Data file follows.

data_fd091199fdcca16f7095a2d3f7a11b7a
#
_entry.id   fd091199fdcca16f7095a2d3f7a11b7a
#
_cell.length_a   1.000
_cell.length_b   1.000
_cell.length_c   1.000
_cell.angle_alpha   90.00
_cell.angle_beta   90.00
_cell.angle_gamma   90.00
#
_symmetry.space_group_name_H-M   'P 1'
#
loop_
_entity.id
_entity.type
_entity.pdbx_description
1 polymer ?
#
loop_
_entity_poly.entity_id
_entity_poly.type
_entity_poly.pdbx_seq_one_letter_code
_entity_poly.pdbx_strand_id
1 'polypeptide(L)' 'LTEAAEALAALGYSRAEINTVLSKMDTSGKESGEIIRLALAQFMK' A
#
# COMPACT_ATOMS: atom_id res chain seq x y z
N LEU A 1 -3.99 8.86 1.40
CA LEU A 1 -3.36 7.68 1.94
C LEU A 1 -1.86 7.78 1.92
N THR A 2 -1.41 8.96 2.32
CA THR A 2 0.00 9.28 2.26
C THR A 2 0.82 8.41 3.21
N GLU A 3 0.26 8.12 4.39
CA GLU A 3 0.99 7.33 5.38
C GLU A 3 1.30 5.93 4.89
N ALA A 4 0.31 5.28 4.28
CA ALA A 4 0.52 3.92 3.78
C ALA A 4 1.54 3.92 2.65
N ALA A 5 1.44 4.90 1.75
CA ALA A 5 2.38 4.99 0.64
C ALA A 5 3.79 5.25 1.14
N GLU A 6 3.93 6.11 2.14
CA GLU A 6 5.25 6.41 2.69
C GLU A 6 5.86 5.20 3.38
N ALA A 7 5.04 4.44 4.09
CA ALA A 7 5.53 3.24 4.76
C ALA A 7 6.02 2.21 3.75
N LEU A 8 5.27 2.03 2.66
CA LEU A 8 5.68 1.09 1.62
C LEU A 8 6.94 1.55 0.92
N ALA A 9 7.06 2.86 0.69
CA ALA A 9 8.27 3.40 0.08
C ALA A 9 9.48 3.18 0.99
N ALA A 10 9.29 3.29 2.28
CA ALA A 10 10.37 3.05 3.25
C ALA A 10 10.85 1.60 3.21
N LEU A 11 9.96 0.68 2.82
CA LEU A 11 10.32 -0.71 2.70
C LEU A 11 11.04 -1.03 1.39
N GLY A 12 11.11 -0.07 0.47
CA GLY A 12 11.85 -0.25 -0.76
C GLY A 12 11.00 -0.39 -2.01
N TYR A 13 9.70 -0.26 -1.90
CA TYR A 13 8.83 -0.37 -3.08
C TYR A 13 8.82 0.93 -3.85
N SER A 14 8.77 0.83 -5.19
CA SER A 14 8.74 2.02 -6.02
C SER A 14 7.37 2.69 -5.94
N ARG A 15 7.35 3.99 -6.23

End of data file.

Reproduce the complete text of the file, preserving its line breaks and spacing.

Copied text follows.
data_fd091199fdcca16f7095a2d3f7a11b7a
#
_entry.id   fd091199fdcca16f7095a2d3f7a11b7a
#
_cell.length_a   1.000
_cell.length_b   1.000
_cell.length_c   1.000
_cell.angle_alpha   90.00
_cell.angle_beta   90.00
_cell.angle_gamma   90.00
#
_symmetry.space_group_name_H-M   'P 1'
#
loop_
_entity.id
_entity.type
_entity.pdbx_description
1 polymer ?
#
loop_
_entity_poly.entity_id
_entity_poly.type
_entity_poly.pdbx_seq_one_letter_code
_entity_poly.pdbx_strand_id
1 'polypeptide(L)' 'LTEAAEALAALGYSRAEINTVLSKMDTSGKESGEIIRLALAQFMK' A
#
# COMPACT_ATOMS: atom_id res chain seq x y z
N LEU A 1 -3.99 8.86 1.40
CA LEU A 1 -3.36 7.68 1.94
C LEU A 1 -1.86 7.78 1.92
N THR A 2 -1.41 8.96 2.32
CA THR A 2 0.00 9.28 2.26
C THR A 2 0.82 8.41 3.21
N GLU A 3 0.26 8.12 4.39
CA GLU A 3 0.99 7.33 5.38
C GLU A 3 1.30 5.93 4.89
N ALA A 4 0.31 5.28 4.28
CA ALA A 4 0.52 3.92 3.78
C ALA A 4 1.54 3.92 2.65
N ALA A 5 1.44 4.90 1.75
CA ALA A 5 2.38 4.99 0.64
C ALA A 5 3.79 5.25 1.14
N GLU A 6 3.93 6.11 2.14
CA GLU A 6 5.25 6.41 2.69
C GLU A 6 5.86 5.20 3.38
N ALA A 7 5.04 4.44 4.09
CA ALA A 7 5.53 3.24 4.76
C ALA A 7 6.02 2.21 3.75
N LEU A 8 5.27 2.03 2.66
CA LEU A 8 5.68 1.09 1.62
C LEU A 8 6.94 1.55 0.92
N ALA A 9 7.06 2.86 0.69
CA ALA A 9 8.27 3.40 0.08
C ALA A 9 9.48 3.18 0.99
N ALA A 10 9.29 3.29 2.28
CA ALA A 10 10.37 3.05 3.25
C ALA A 10 10.85 1.60 3.21
N LEU A 11 9.96 0.68 2.82
CA LEU A 11 10.32 -0.71 2.70
C LEU A 11 11.04 -1.03 1.39
N GLY A 12 11.11 -0.07 0.47
CA GLY A 12 11.85 -0.25 -0.76
C GLY A 12 11.00 -0.39 -2.01
N TYR A 13 9.70 -0.26 -1.90
CA TYR A 13 8.83 -0.37 -3.08
C TYR A 13 8.82 0.93 -3.85
N SER A 14 8.77 0.83 -5.19
CA SER A 14 8.74 2.02 -6.02
C SER A 14 7.37 2.69 -5.94
N ARG A 15 7.35 3.99 -6.23